Indian Harbor Insurance Company v. J. Rockcliff Realtors et al

Filing 34

ORDER by Judge Yvonne Gonzalez Rogers denying 18 Motion of Defendants for Abstention. The 5/22/2012 Hearing date is VACATED. (fs, COURT STAFF) (Filed on 5/10/2012)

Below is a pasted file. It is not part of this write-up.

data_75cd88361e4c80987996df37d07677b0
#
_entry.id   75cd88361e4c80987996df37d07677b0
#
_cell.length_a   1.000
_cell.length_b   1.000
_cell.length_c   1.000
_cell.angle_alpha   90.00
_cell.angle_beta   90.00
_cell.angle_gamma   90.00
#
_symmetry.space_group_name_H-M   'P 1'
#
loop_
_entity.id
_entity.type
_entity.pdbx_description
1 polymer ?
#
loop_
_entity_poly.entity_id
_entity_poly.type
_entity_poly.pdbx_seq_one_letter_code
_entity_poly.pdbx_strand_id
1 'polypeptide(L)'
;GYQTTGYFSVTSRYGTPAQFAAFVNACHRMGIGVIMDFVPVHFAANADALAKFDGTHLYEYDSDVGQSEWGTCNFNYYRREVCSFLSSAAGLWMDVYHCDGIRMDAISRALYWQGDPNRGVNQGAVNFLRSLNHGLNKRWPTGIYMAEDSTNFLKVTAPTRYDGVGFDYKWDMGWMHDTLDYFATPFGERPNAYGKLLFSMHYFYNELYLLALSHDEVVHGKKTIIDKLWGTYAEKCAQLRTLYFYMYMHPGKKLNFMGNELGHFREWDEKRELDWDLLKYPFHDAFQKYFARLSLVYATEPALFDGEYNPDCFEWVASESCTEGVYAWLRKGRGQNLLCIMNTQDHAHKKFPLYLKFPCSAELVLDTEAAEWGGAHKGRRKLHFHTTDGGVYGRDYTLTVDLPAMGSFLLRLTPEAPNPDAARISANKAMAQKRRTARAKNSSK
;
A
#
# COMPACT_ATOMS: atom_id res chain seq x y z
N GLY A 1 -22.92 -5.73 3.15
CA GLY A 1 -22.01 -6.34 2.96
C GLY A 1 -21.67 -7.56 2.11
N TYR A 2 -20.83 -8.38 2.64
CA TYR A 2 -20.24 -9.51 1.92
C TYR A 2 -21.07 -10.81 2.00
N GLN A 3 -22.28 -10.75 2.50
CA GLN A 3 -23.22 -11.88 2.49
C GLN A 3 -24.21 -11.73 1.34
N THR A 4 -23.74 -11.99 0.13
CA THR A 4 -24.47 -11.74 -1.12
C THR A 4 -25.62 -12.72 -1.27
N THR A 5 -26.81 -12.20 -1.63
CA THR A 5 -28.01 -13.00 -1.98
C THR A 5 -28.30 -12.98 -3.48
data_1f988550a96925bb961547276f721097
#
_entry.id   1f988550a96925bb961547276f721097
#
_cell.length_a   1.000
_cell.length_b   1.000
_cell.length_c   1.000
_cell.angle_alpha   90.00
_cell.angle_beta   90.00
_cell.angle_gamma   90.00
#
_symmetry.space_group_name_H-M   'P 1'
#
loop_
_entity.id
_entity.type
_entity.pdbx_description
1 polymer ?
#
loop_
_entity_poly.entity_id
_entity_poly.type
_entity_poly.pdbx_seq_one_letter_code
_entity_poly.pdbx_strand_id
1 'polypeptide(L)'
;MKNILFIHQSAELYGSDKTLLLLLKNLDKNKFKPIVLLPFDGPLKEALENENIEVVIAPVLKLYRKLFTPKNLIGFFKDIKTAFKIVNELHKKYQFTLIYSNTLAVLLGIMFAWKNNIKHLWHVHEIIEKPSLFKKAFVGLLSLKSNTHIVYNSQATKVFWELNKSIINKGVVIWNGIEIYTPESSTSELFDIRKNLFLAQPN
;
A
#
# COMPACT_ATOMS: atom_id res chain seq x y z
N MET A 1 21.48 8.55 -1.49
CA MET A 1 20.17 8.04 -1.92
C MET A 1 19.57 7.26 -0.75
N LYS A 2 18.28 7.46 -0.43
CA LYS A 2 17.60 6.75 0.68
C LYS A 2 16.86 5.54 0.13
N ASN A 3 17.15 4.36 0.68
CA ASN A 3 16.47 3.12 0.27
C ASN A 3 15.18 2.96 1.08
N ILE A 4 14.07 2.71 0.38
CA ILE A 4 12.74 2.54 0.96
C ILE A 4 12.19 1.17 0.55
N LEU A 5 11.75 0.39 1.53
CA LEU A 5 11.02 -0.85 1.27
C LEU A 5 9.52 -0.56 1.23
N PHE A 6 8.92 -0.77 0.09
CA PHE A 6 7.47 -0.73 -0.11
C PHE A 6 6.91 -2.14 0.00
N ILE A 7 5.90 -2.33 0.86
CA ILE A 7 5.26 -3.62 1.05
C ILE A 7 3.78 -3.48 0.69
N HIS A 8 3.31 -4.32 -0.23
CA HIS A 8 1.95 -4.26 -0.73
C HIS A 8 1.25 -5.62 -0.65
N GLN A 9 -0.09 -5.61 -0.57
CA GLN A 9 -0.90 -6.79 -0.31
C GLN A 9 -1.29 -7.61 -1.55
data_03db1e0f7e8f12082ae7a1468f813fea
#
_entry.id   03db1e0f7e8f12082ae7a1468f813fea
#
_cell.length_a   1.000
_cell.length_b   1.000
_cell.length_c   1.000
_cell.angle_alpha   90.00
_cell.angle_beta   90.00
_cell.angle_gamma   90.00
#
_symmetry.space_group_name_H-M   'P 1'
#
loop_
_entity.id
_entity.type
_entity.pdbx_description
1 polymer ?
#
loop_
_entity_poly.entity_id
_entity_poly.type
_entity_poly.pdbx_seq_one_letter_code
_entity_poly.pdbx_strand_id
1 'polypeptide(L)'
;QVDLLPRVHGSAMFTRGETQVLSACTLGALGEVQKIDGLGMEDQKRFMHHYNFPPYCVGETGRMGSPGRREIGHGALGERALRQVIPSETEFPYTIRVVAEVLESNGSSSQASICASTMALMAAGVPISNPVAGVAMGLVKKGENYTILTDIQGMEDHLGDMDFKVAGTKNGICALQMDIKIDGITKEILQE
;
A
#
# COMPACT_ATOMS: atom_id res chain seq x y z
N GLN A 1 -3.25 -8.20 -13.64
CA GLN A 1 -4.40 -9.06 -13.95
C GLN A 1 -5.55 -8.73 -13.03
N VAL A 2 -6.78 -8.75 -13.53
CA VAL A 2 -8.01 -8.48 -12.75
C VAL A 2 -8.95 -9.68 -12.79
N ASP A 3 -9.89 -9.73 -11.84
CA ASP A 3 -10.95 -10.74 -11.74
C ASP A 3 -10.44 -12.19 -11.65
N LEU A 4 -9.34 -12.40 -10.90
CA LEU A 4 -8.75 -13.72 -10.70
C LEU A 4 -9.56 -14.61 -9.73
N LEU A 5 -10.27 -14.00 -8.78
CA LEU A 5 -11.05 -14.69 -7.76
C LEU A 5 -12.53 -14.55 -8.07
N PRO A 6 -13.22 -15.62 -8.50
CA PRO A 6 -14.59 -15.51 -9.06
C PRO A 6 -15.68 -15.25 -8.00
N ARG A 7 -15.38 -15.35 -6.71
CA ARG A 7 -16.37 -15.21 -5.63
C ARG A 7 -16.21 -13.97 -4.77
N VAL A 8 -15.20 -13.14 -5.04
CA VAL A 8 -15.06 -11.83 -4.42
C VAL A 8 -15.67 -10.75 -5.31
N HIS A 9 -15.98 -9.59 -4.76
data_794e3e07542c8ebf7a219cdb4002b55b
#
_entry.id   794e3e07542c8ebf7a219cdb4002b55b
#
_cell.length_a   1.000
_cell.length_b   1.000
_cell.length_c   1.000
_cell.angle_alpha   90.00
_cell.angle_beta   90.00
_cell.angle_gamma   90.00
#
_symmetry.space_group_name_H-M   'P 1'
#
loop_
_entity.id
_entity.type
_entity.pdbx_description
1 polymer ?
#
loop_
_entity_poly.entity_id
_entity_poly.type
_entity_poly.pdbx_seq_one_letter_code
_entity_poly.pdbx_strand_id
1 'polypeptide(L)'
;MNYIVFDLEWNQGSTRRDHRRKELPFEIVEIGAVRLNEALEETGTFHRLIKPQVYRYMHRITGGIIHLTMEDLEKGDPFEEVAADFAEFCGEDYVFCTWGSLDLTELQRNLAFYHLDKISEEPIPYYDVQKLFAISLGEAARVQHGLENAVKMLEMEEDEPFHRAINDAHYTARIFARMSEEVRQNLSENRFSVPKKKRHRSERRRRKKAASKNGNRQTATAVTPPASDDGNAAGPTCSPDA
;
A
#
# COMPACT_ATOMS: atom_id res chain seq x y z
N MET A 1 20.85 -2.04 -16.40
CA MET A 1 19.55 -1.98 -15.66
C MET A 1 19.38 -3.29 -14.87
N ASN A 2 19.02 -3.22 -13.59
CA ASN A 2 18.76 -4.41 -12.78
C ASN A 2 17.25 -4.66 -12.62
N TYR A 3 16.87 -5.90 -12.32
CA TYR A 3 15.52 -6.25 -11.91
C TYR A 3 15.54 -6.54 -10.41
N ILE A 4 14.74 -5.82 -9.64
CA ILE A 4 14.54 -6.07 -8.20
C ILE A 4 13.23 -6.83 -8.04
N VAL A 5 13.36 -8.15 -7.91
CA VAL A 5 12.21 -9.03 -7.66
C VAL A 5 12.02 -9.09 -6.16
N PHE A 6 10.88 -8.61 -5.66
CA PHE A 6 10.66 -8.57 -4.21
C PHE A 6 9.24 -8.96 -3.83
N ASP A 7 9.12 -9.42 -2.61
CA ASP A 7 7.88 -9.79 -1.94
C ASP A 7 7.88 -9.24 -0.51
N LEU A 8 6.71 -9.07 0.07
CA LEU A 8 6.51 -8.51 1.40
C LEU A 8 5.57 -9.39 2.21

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1 2 3 UNITED STATES DISTRICT COURT 4 NORTHERN DISTRICT OF CALIFORNIA 5 6 7 8 INDIAN HARBOR INSURANCE CO., 9 Plaintiff, 10 Northern District of California United States District Court 11 Case No.: 11-CV-05499 YGR ORDER DENYING MOTION OF DEFENDANTS FOR ABSTENTION vs. J. ROCKCLIFF REALTORS et al., 12 Defendants. 13 Plaintiff Indian Harbor Insurance Company (“Indian Harbor”) brings this action for 14 15 Declaratory Relief seeking a declaration that it is not obligated to defend or indemnify its insureds, J. 16 Rockcliff Realtors, Judy Bradley, Robert Combs, and Margaret Combs (“Insureds”) in a state court 17 lawsuit brought by Jennifer St. Louis, Richard Gaushell, Aiden Gaushell, Harrison Gaushell, and 18 Miles Gaushell through Guardian ad Litem Richard Gaushell (“Tenants”). Indian Harbor seeks three 19 declaratory judgments, that coverage under the insurance policy is excluded for claims based on (1) 20 bodily injury; (2) property damage; and/or (3) fungi. Plaintiff alleges diversity jurisdiction pursuant 21 to 28 U.S.C. § 1332. The Tenants have filed a “Motion for Declaratory Relief Abstention, Stay, Remand and/or 22 23 Dismissal,” Dkt. No. 18 (“Defs.’ Mot.”), on the grounds that the Court should exercise its discretion 24 to decline jurisdiction over this declaratory judgment action. Having carefully considered the papers submitted and the pleadings in this action, and for the 25 26 reasons set forth below, the Court hereby DENIES the Motion.1 27 1 28 Pursuant to Federal Rule of Civil Procedure 78(b) and Civil Local Rule 7-1(b), the Court finds that this motion, which has been noticed for hearing on May 22, 2012, is appropriate for decision without oral argument. Accordingly, the Court VACATES the hearing set for May 22, 2012. I. 1 BACKG GROUND In Octob of 2008, the Tenants moved into a residentia property ow ber al wned, opera ated, and/or 2 3 man naged by the Insureds. After the Ten A nants alleged began ex dly xperiencing h health proble ems, they 4 alleg gedly discov vered toxic mold and/or fungi at the residential p m property and thereafter re d equested 5 rem mediation. Af the Insur fter reds alleged failed to t dly take remedia action, the Tenants va al e acated the 6 prop perty on Apr 26, 2009. ril On January 24, 2011 the Tenant filed the u 1, ts underlying st court law tate wsuit agains the Insured st ds 7 The Tenants alle that the residential property was uninhabitab and seek compensati from the ege r p s ble ion 10 ureds for ong going health problems, damages to p d personal prop perty, and co onsequential damages.2 l Insu 11 Northern District of California in th Contra Co County Superior Co he osta ourt, St. Loui et al. v. W is Wong et al., C Case No. MS SC11-00184. . 9 United States District Court 8 Indi Harbor denied covera for its In ian d age nsureds for th underlyin lawsuit on March 6, 2 the ng n 2011 and file ed 12 this lawsuit und the Decla der aratory Judgm Act, 28 U.S.C. § 22 ment 8 201, on Nov vember 14, 2 2011. 13 II. DISCUS SSION The Dec claratory Jud dgment Act, 28 U.S.C. § 2201(a), pro ovides that “ “[i]n a case o actual of 14 15 cont troversy with its jurisd hin diction . . . an court of t United St ny the tates . . . ma declare the rights and ay e 16 othe legal relati er ions of any interested pa seeking such declara i arty ation, wheth or not fur her rther relief is or s 17 coul be sought Indian Ha ld t.” arbor filed th declarato judgmen lawsuit to adjudicate w his ory nt whether it ow wes 18 a du to defend and indemn its insur in the un uty d nify red nderlying liab bility action proceeding in state cour rt. 19 The Court has su ubject matte jurisdiction pursuant to 28 U.S.C. § 1332 beca er o ause the disp is betwe pute een 20 citiz zens of differ states an the amou in controv rent nd unt versy exceed $75,000.0 3 Because the exercis ds 00. se 21 of ju urisdiction under the Act is not comp u t pulsory, eve when a dis en strict court c clearly has ju urisdiction 22 unde the Decla er aratory Judgm Act, it may decline in its discr ment e, retion, to exe ercise that ju urisdiction if it f 23 dete ermines that declaratory relief is not appropriate. Brillhart v Excess Ins. Co. of Am., 316 U.S. 491, . v. 24 25 26 27 28 2 The Tenants alle twelve sta law cause of action: ( General N ege ate es (1) Negligence; (2 Negligence Per Se; (3) 2) e mises Liability (4) Breach of Warranty of Habitabili and Implie Warranty o Habitability (5)Breach of y; ity ed of y; Prem Cont tract; (6) Neg gligent Failure to Disclose Latent Defec (7) Neglig e cts; gent Failure to Perform Co o ovenant to Repa (8) Neglig Repair; (9) Negligent Training; (10 Nuisance; (11) Fraud; (12) and Negl air; gent ( t 0) ligent Misr representation n. 3 In their Reply, the Tenants ar t t rgue that the Court lacks su C ubject matter jurisdiction b r because there is no federal e l ques stion. See Dk No. 22, (“R kt. Reply”), at 2-3 The Tenan ignore tha diversity jur 3. nts at risdiction pro ovides a separ rate and independent basis for fede jurisdictio 28 U.S.C § 1332. b eral on. C. 2 1 494 (1942). The Tenants argue that this Declaratory Judgment action should be stayed and/or dismissed 2 3 based on the six factor test set forth in Colorado River Water Conserv. Dist. v. United States, 424 4 U.S. 800 (1976) (“Colorado River”). Defs.’ Mot. 5-10. Abstention pursuant to the terms of the 5 Declaratory Judgment Act is governed by a different, but related, standard, set forth in Brillhart. 6 Wilton v. Seven Falls Co., 515 U.S. 277 (1995) (explicitly rejecting the use of the Colorado River test 7 for a § 2201(a) analysis). That said, the Court will consider the parties’ arguments under the Brillhart 8 factors. In Brillhart, the Supreme Court instructed district courts to consider the following factors 9 Northern District of California when deciding whether to exercise its discretion under the Declaratory Judgment Act: “whether the 11 United States District Court 10 claims of all parties in interest can satisfactorily be adjudicated in that proceeding, whether necessary 12 parties have been joined, whether such parties are amenable to proceed in that proceeding, etc.” 316 13 U.S. at 495. These factors are not exhaustive and the Ninth Circuit has suggested other factors, such 14 as whether the declaratory action will serve a useful purpose in clarifying the legal relations at issue 15 or whether the use of a declaratory action will result in entanglement between the federal and state 16 court systems. See Gov’t Employees Ins. Co. v. Dizol, 133 F.3d 1220, 1225 (9th Cir. 1998) (citing 17 Am. States Ins. Co. v. Kearns, 15 F.3d 142, 145 (9th Cir. 1994) (J. Garth, concurring) (“First, and 18 foremost in my opinion, the district court should determine whether the federal and state cases are 19 parallel”)). The Tenants’ motion is premised upon the claim that since another lawsuit is pending in state 20 21 court in which all the matters in controversy between the parties could be fully adjudicated, a 22 declaratory judgment action in the federal court is not warranted.4 This premise is flawed; Indian 23 Harbor is not a party to the underlying lawsuit and the scope of coverage under the insurance contract 24 is not at issue in that lawsuit. Absent a declaratory judgment, Indian Harbor must either (1) provide a 25 defense to its insured even though it believes no such obligation exists; or (2) risk being sued for 26 breach of contract for failure to defend and/or indemnify. Accordingly, the Court will exercise its 27 4 28 In their Reply, the Tenants also argue the merits of this action as a reason for abstention. As this is not a factor under the Brillhart test or the subsequent caselaw, the Court refrains from such an analysis here. 3 1 disc cretion under the Declara r atory Judgment Act. 2 III. 3 4 5 6 7 8 CONCL LUSION Based on the foregoi analysis, the “Motio for Declar n ing , on ratory Relief Abstention, Stay, Rema f and and/ Dismissa is DENIED. /or al” D This Ord Terminat Docket Number 18. der tes N IT IS SO ORDERED. Date May 10, 2012 e: 2 _ ___________ __________ ___________ ________ YVON GONZAL ROGERS NNE LEZ UNITED ST TATES DISTR RICT COURT JUDGE T 9 10 Northern District of California United States District Court 11 12 13 14 15 16 17 18 19 20 21 22 23 24 25 26 27 28 4